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Foot Locker Stock Is the Retail Value Play Growing at 46%

photo showing interior of foot locker retail store at unknown location

The market has now gone through a complete cycle in record time. From 2020 to today, it seems that interest rates and the underlying business cycle have gone from one end of the spectrum to the other without causing any of the turmoil that typically comes with such a swing.

These cycle swings can be a time for you to start fishing for outsized returns. Still, you don't want to go about it blindly. So here's how the professionals tend to go about it on Wall Street. For simplicity, there are consumer staples stocks which are characterized by their relative immunity to the business cycle. Consumer discretionary stocks, in contrast, are known for their high exposure to where the cycle is or is expected to be.

Knowing what you know now, it would be unlikely that you'll choose to look into stocks like Procter & Gamble (NYSE: PG), which falls into the staples sector. People will likely keep buying their products regardless of whether it is a booming or busting recession. For this same reason, stocks like Foot Locker Inc. (NYSE: FL) become highly interesting to investors looking for value in an upcoming swing.

The Macroeconomic Breakdown is Favorable

What could make the prominent market players even look into these cyclical stocks in the first place? After all, the Consumer Discretionary Select Sector SPDR Fund (NYSEARCA: XLY) has underperformed the broader S&P 500 index by as much as 5% during the past six months.

However, zooming into the past five days, the consumer discretionary sector outperformed the broader market, meaning that traders and investors could already be pricing in their future expectations as to where the market could rotate in the coming months. Here's why their views are starting to change.

The Federal Reserve (the Fed) has expressed the potential for interest rate cuts coming this year. Yet, some market participants still need to be convinced about the timing of these cuts. According to the FedWatch tool at the CME Group Inc. (NASDAQ: CME), traders are now pricing these interest rate cuts as soon as May of this year.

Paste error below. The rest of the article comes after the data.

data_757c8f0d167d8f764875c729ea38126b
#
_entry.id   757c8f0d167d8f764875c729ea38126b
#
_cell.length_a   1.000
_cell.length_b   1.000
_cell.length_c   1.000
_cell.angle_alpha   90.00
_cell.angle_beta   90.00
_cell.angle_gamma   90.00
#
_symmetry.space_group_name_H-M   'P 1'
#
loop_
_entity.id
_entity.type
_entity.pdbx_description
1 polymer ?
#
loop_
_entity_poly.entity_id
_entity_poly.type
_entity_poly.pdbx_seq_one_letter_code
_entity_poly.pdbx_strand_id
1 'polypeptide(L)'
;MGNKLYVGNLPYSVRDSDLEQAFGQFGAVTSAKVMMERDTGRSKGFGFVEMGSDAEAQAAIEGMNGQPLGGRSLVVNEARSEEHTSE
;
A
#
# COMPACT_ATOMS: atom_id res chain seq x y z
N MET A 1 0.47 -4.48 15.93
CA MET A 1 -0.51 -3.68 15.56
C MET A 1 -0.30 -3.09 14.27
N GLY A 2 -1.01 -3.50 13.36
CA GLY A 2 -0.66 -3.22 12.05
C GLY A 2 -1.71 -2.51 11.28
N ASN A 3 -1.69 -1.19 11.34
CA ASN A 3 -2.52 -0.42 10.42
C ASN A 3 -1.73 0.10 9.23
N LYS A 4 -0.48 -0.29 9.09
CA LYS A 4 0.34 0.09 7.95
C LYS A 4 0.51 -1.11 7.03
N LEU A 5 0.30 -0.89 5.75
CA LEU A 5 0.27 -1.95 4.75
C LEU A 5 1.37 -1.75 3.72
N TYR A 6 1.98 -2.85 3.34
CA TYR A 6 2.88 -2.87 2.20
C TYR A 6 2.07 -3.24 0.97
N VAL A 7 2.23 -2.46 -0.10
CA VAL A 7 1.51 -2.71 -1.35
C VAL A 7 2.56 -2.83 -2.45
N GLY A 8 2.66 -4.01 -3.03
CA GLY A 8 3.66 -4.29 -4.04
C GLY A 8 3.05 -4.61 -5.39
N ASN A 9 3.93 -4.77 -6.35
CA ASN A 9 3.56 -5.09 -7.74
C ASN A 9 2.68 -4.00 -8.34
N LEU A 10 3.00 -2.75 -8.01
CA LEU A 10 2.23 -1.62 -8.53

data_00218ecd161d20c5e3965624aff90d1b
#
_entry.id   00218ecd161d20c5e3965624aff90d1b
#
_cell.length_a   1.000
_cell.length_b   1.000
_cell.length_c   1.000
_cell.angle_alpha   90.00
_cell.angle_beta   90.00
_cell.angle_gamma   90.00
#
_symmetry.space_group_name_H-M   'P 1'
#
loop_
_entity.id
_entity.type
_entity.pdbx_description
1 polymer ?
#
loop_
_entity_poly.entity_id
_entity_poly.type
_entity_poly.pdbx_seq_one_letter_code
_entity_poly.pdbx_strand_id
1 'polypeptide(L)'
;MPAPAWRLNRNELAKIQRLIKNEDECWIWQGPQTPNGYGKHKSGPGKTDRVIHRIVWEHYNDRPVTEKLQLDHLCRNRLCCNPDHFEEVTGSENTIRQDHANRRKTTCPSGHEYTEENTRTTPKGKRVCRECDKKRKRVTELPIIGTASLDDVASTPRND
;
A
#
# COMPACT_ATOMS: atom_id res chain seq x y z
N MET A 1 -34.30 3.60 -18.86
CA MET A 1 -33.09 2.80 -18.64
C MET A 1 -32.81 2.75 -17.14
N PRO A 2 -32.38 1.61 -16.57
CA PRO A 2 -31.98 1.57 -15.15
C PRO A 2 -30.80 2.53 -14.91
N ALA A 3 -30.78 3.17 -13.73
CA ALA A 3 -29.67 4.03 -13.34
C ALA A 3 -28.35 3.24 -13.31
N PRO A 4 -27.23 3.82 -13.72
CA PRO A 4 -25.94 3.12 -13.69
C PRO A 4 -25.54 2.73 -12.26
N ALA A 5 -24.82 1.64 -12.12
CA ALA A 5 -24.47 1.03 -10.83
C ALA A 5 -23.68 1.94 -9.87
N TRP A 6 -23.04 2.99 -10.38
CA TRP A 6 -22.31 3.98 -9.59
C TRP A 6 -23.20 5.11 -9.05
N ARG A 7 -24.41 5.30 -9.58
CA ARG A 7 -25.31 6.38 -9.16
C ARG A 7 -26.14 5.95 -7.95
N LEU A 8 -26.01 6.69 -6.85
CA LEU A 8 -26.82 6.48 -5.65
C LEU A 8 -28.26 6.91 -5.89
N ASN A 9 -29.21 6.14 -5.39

Lower interest rates mean cheaper money in the market. You better believe that the American consumer will be first in line to take advantage of cheaper money, more flexible financing rates, and promotions from their favorite brands, such as Foot Locker.

Considering that other players in the retail space, such as Dick's Sporting Goods Inc. (NYSE: DKS), are trading at much more expensive levels relative to Foot Locker, not only on a price action basis but also on a traditional valuation basis. This is the fundamental case for investors to start a value-seeking investigation.

Beginning with price action, the overall sector trades at an average of 90% of their 52-week high prices. In contrast, Foot Locker sits at an attractive discount of 73% today. Digging into this performance gap, institutions like Charles Schwab Co. (NYSE: SCHW) and the Royal Bank of Canada (NYSE: RY) have started to buy the stock. And the bullish case for Foot Locker gets better. 

Why Foot Locker?

From the price discount considered to previous levels over the past twelve months, investors will notice other valuation metrics that make Foot Locker a clear buy target. By upping their stakes by as much as 9% and 12% over the past month, institutions lead the way to show you what's next.

On a price-to-book basis, the overall industry trades at an average of 4.1x, whereas direct competitor Dick's is an overvalued name at 5.8x P/B and also trading at 99% of its 52-week high to offer no discount to its shareholders.

Foot Locker, on the other hand, trades at a 78% discount to the industry with its 0.9x P/B valuation. But that is all in the present; it gives you a leg to stand on, but if you want to run, then it is the future you must understand.

Analysts are projecting an average earnings per share growth rate of 8% over the next twelve months for the industry and a more specific 4% for Dick's. At the same time, analysts see a lot more upside in Foot Locker's financials, projecting a significantly higher EPS growth rate of 46% over the year.

Considering that EPS typically drives stock prices, you can now see why Foot Locker's discount is not pricing in the 46% growth whatsoever. In contrast, other stocks are not only already pricing in their growth but also overextending these projections.

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